Some employees always seem to be looking for creative ways to get more paid time off. Some of us, however, have the opposite problem. We never seem to be able to find the “right time” to take our PTO. Maybe we’re afraid we won’t seem as hard-working or valuable to our employers if we take a vacation. Maybe we just forget. But whatever the reason, we are hardly alone.
Since dropping significantly after World War II, the number of weeks that U.S. employees take off on average has been steadily rising for almost 70 years. Fast Company reports that 54 percent of employees now have unused vacation time, even though the United States is a world leader for fewest vacation days offered. That might make it seem like American workers are being more productive. Unfortunately, it isn’t true.
Taking time off can be good for employees and their employers. When workers get away from work for a bit, it can raise morale, boost productivity, reduce costs, and even protect against fraud and theft. Workers who use their PTO are less likely to experience burnout and require fewer sick days. Despite all these benefits, however, too many American workers don’t take advantage of paid time off. In order to keep their employees as productive as possible, many employers are now experimenting with making paid time off mandatory.
From an employer’s perspective, it may feel counterproductive. Why would you force employees who want to work to stay away? Surprisingly, allowing them to keep working may actually hurt your bottom line.
Research suggests that as the average workweek goes past 40 hours, employees become less productive, according to workforce analytics platform Visier. A growing body of study indicates that, at some point, all workers get tired and need rest. When employees accrue vacation time and don’t take it, that starts to show up on your books as a liability. Embezzlers and other workplace criminals are more readily unmasked when someone takes over their work while they are on vacation. A 2016 study by the Association of Certified Fraud Examiners found that mandatory vacation and job rotation policies reduced average losses to companies victimized by fraud by 48 percent, from $170,000 to $89,000.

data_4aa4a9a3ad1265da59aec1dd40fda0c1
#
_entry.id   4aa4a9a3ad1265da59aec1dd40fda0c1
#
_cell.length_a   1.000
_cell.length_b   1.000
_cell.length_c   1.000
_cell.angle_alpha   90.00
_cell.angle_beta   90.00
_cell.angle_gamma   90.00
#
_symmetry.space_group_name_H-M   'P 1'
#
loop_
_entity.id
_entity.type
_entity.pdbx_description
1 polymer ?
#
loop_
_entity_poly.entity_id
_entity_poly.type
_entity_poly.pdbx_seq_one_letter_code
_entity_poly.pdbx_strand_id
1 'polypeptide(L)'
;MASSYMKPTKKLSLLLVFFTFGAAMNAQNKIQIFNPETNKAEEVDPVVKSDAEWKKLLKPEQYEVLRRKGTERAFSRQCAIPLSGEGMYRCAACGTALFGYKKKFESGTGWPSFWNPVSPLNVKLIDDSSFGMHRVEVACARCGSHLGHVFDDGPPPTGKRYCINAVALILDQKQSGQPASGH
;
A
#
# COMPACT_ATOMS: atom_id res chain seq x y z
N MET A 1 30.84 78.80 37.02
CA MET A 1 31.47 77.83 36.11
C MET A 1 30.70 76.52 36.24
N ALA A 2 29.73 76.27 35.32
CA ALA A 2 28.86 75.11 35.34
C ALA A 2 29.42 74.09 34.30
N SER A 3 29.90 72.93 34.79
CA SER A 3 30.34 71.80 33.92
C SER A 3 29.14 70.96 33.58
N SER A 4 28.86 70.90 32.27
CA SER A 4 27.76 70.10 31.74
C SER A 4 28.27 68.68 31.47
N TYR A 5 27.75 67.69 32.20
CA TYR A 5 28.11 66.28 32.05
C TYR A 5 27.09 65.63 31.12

Employee vacations can benefit your workforce in other ways, as well. When workers are gone for weeks, it allows for valuable cross-training of your other employees, allowing less experienced or siloed workers to gain important know-how or even shine in a new role.
Other nations may have caught on already. The United States is the only major advanced economy with no national requirement for paid vacation. By comparison, European Union employers must offer at least four weeks a year. If you’re not ready for that, a good start is instituting a use-it-or-lose-it vacation time policy. Another way to encourage employees to take a break is simply to explicitly tell them it’s okay—Often, their reluctance is due to the culture of their workplace.
If that doesn’t work, it may be time to begin experimenting with mandatory paid time off for each employee. Many employers across the U.S. are now developing vacation savings plans that allow employees to bank vacation time with matching employer contributions, just like a 401K plan. You might find that it saves your business money in the short term and boosts productivity over the long haul. It may well prove to be a popular move among employees—even if there are never enough vacation days for some.